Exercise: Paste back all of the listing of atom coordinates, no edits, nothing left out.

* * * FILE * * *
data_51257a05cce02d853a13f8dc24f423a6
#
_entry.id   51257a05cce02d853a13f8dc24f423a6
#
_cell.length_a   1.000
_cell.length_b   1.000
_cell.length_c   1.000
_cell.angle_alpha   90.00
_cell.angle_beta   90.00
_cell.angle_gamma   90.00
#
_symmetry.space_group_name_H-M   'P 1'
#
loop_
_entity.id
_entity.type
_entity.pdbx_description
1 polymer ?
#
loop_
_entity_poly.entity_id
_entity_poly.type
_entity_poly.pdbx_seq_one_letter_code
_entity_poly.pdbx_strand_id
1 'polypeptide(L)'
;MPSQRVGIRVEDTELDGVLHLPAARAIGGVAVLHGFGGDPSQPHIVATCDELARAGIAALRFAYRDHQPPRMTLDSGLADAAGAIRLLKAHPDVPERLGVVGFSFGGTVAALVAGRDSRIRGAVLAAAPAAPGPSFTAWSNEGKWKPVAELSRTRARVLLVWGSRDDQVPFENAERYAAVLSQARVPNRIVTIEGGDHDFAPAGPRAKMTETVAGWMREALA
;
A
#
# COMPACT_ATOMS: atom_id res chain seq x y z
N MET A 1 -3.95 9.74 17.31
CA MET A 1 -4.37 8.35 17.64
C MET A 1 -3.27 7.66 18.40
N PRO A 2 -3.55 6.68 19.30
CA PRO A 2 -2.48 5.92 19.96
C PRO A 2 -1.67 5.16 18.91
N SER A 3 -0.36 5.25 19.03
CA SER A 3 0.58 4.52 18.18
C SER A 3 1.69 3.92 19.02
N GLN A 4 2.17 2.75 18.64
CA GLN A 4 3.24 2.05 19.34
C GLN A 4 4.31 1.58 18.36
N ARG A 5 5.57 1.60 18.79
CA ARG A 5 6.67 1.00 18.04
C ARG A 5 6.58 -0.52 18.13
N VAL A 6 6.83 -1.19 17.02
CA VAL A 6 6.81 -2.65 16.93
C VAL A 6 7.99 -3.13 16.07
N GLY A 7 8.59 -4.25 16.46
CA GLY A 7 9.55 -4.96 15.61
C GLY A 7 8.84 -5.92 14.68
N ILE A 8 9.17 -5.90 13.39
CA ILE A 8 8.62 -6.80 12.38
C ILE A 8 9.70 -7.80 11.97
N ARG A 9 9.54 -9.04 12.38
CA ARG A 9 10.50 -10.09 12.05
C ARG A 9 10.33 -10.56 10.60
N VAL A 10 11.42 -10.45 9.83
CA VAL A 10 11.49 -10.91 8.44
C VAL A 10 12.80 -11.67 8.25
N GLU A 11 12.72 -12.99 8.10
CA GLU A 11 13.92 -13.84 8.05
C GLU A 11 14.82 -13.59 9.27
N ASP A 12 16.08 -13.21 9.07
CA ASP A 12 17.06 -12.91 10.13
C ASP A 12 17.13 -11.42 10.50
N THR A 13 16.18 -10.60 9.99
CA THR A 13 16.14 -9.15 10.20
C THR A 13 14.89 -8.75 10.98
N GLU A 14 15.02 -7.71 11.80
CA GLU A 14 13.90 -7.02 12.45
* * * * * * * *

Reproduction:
data_51257a05cce02d853a13f8dc24f423a6
#
_entry.id   51257a05cce02d853a13f8dc24f423a6
#
_cell.length_a   1.000
_cell.length_b   1.000
_cell.length_c   1.000
_cell.angle_alpha   90.00
_cell.angle_beta   90.00
_cell.angle_gamma   90.00
#
_symmetry.space_group_name_H-M   'P 1'
#
loop_
_entity.id
_entity.type
_entity.pdbx_description
1 polymer ?
#
loop_
_entity_poly.entity_id
_entity_poly.type
_entity_poly.pdbx_seq_one_letter_code
_entity_poly.pdbx_strand_id
1 'polypeptide(L)'
;MPSQRVGIRVEDTELDGVLHLPAARAIGGVAVLHGFGGDPSQPHIVATCDELARAGIAALRFAYRDHQPPRMTLDSGLADAAGAIRLLKAHPDVPERLGVVGFSFGGTVAALVAGRDSRIRGAVLAAAPAAPGPSFTAWSNEGKWKPVAELSRTRARVLLVWGSRDDQVPFENAERYAAVLSQARVPNRIVTIEGGDHDFAPAGPRAKMTETVAGWMREALA
;
A
#
# COMPACT_ATOMS: atom_id res chain seq x y z
N MET A 1 -3.95 9.74 17.31
CA MET A 1 -4.37 8.35 17.64
C MET A 1 -3.27 7.66 18.40
N PRO A 2 -3.55 6.68 19.30
CA PRO A 2 -2.48 5.92 19.96
C PRO A 2 -1.67 5.16 18.91
N SER A 3 -0.36 5.25 19.03
CA SER A 3 0.58 4.52 18.18
C SER A 3 1.69 3.92 19.02
N GLN A 4 2.17 2.75 18.64
CA GLN A 4 3.24 2.05 19.34
C GLN A 4 4.31 1.58 18.36
N ARG A 5 5.57 1.60 18.79
CA ARG A 5 6.67 1.00 18.04
C ARG A 5 6.58 -0.52 18.13
N VAL A 6 6.83 -1.19 17.02
CA VAL A 6 6.81 -2.65 16.93
C VAL A 6 7.99 -3.13 16.07
N GLY A 7 8.59 -4.25 16.46
CA GLY A 7 9.55 -4.96 15.61
C GLY A 7 8.84 -5.92 14.68
N ILE A 8 9.17 -5.90 13.39
CA ILE A 8 8.62 -6.80 12.38
C ILE A 8 9.70 -7.80 11.97
N ARG A 9 9.54 -9.04 12.38
CA ARG A 9 10.50 -10.09 12.05
C ARG A 9 10.33 -10.56 10.60
N VAL A 10 11.42 -10.45 9.83
CA VAL A 10 11.49 -10.91 8.44
C VAL A 10 12.80 -11.67 8.25
N GLU A 11 12.72 -12.99 8.10
CA GLU A 11 13.92 -13.84 8.05
C GLU A 11 14.82 -13.59 9.27
N ASP A 12 16.08 -13.21 9.07
CA ASP A 12 17.06 -12.91 10.13
C ASP A 12 17.13 -11.42 10.50
N THR A 13 16.18 -10.60 9.99
CA THR A 13 16.14 -9.15 10.20
C THR A 13 14.89 -8.75 10.98
N GLU A 14 15.02 -7.71 11.80
CA GLU A 14 13.90 -7.02 12.45